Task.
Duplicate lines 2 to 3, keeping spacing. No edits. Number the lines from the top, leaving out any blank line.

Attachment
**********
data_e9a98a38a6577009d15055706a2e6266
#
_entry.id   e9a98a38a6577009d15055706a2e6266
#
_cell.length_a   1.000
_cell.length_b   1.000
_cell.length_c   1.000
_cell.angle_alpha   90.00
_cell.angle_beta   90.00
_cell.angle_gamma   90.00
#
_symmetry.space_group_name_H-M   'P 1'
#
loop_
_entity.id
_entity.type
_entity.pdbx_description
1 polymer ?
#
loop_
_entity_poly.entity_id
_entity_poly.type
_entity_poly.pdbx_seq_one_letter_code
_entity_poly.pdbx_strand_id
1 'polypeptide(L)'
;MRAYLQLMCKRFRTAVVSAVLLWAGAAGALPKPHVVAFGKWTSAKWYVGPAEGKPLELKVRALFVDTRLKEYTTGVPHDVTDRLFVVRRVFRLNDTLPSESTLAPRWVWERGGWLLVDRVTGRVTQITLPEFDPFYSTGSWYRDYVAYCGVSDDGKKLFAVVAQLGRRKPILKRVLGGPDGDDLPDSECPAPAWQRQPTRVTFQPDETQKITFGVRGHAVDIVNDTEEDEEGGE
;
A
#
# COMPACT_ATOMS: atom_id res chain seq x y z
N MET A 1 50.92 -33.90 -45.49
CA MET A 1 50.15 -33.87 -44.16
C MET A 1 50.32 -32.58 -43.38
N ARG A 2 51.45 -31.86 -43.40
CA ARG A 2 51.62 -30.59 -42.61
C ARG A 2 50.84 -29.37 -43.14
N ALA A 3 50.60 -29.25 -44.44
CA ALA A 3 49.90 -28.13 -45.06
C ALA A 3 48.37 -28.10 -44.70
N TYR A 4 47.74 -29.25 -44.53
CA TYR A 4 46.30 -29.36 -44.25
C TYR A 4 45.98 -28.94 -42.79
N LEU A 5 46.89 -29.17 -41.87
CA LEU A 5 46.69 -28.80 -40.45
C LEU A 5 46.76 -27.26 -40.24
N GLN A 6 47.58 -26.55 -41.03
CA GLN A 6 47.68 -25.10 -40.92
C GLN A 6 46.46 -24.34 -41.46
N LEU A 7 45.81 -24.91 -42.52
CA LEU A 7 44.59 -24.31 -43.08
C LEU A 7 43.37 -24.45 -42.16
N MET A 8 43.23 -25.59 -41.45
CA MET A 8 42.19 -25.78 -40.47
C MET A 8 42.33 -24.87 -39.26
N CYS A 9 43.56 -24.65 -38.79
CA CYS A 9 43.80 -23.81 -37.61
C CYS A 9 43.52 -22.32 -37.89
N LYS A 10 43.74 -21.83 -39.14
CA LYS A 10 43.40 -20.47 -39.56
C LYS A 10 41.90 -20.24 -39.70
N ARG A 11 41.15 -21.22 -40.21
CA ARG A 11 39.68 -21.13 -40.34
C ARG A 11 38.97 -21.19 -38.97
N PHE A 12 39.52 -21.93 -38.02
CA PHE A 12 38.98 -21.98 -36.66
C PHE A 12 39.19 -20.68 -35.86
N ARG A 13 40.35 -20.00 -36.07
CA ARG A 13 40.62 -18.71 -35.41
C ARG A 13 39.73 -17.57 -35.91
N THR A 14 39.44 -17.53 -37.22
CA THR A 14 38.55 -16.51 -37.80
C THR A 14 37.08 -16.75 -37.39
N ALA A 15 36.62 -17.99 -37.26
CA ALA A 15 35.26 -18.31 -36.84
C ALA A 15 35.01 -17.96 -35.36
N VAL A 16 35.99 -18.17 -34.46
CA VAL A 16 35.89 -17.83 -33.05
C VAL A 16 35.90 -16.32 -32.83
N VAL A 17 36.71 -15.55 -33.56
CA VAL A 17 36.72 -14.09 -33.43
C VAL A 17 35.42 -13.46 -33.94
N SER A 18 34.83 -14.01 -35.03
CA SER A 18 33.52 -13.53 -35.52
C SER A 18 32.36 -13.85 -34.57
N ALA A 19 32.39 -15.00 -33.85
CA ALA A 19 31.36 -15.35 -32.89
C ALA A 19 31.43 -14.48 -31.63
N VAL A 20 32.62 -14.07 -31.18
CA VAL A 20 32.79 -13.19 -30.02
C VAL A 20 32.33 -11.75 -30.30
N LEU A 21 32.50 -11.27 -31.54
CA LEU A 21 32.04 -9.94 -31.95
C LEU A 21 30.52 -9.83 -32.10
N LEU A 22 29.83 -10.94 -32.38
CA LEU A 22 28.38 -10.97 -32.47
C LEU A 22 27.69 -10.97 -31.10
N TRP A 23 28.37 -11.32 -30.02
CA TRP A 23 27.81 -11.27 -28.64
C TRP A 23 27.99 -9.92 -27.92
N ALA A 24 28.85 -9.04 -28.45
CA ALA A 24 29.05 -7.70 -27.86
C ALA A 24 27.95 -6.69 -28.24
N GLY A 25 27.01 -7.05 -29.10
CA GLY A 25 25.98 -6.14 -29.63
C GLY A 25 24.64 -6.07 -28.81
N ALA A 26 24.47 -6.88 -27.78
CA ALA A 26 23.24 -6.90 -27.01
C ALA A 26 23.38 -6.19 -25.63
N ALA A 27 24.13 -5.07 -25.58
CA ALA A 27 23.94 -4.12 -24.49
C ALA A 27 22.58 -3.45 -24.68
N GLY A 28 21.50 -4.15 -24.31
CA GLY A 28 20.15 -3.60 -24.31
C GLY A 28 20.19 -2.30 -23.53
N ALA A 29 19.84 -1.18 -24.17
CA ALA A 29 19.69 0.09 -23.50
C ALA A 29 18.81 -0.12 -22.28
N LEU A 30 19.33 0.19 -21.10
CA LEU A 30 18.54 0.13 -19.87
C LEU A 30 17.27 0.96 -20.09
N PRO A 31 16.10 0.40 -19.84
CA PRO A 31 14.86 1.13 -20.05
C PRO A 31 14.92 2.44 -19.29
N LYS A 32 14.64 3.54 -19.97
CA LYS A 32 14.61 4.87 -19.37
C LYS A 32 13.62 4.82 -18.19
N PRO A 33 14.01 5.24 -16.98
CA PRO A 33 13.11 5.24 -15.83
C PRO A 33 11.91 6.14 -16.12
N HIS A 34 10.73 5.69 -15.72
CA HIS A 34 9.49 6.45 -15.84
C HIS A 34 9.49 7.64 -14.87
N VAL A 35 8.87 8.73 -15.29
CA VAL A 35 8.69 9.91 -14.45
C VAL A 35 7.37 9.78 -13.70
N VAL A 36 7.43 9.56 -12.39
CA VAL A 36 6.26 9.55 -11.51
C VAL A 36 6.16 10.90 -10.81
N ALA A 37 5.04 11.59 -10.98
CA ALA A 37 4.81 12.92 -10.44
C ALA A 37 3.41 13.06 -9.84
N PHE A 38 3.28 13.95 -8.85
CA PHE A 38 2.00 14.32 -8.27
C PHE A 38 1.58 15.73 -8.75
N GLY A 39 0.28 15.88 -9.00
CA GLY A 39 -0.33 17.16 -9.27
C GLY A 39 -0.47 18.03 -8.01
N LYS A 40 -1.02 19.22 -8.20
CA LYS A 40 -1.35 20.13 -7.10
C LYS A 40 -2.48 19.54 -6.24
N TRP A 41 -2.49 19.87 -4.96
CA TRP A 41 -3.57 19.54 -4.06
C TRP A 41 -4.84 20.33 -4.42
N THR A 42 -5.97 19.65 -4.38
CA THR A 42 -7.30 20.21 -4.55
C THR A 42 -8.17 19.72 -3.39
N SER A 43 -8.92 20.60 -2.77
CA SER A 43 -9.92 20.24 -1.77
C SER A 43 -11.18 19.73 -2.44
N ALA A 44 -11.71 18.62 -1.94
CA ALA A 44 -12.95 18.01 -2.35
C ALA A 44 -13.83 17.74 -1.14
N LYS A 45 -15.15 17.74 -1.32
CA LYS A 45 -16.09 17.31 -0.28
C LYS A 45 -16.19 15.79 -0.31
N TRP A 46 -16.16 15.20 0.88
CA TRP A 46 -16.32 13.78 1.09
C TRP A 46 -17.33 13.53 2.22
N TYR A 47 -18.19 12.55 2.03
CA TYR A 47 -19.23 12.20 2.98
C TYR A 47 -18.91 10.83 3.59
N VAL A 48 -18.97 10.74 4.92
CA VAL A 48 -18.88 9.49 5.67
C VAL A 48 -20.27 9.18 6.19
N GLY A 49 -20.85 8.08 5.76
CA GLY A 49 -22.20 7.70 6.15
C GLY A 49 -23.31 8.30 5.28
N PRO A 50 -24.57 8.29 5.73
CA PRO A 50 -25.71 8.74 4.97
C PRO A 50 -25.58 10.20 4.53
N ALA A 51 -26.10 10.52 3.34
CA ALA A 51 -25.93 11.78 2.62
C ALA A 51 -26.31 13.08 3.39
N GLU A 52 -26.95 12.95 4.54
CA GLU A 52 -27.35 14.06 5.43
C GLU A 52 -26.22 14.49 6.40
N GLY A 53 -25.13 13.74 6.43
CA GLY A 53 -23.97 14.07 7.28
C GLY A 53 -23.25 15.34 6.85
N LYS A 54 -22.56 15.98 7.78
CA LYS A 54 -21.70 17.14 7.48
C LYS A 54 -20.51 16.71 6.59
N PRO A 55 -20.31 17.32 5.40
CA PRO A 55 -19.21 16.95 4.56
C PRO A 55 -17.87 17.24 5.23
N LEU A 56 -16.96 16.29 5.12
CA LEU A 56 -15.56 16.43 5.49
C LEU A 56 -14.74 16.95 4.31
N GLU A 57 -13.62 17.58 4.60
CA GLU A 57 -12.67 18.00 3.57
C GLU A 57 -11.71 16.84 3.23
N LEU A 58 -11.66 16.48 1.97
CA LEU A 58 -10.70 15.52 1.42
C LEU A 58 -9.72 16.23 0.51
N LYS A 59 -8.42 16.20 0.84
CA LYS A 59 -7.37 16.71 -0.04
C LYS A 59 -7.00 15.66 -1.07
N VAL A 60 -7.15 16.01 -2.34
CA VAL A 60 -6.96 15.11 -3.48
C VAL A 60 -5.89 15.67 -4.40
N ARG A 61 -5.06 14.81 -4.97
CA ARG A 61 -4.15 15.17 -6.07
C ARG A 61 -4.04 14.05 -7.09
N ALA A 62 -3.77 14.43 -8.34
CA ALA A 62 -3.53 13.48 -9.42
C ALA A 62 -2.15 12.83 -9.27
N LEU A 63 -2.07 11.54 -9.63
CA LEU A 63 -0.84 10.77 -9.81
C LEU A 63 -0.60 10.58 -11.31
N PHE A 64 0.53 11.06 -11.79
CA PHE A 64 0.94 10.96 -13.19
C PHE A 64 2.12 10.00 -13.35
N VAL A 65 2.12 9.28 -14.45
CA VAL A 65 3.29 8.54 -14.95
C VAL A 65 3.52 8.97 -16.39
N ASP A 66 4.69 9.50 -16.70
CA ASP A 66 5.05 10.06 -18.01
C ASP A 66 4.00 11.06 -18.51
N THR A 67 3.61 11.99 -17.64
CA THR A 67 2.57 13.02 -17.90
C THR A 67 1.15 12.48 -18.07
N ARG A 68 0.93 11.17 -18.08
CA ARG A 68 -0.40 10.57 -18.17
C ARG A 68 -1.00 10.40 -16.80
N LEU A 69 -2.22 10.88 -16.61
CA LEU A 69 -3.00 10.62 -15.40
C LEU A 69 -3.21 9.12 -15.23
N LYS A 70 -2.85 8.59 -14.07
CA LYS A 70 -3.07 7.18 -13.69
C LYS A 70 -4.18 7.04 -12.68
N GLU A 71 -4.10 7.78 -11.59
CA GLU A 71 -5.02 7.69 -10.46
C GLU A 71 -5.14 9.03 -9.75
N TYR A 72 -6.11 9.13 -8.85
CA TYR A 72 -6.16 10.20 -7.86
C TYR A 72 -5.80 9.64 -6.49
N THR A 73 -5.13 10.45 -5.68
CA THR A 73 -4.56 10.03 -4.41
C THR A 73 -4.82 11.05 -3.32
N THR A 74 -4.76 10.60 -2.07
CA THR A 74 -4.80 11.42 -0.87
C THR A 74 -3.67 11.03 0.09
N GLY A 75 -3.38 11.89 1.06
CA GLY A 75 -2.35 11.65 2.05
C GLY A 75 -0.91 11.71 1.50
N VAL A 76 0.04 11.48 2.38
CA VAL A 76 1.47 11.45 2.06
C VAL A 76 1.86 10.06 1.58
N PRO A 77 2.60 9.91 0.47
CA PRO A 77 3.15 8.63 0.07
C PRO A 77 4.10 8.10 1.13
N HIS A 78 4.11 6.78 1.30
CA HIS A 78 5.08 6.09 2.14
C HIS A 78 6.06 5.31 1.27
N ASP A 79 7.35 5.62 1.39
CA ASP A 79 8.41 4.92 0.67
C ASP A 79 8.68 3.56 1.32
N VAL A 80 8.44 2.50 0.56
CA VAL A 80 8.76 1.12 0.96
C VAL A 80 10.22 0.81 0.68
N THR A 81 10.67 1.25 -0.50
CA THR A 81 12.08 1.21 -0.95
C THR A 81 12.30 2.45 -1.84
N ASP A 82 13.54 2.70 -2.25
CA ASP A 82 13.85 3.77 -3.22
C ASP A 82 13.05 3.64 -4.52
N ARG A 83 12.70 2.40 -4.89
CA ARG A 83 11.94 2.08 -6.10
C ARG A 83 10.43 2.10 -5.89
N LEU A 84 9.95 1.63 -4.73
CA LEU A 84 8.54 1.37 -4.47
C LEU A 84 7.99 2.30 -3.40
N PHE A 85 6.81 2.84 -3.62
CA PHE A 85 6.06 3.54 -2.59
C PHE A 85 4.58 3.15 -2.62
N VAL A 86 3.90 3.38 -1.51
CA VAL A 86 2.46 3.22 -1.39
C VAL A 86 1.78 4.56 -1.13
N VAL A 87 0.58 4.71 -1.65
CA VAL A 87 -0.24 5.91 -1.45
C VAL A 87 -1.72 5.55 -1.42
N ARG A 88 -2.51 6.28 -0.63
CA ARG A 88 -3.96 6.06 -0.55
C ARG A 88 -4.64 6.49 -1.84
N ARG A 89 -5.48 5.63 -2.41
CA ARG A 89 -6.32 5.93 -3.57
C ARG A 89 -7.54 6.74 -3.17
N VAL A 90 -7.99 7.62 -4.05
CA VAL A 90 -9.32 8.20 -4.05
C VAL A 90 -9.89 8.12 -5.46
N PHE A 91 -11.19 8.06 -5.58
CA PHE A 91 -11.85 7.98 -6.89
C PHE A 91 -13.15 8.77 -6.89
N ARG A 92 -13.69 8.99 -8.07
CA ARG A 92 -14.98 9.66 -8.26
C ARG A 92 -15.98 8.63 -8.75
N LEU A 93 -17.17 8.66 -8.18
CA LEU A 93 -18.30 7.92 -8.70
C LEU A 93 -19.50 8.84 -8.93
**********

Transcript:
#
_entry.id   e9a98a38a6577009d15055706a2e6266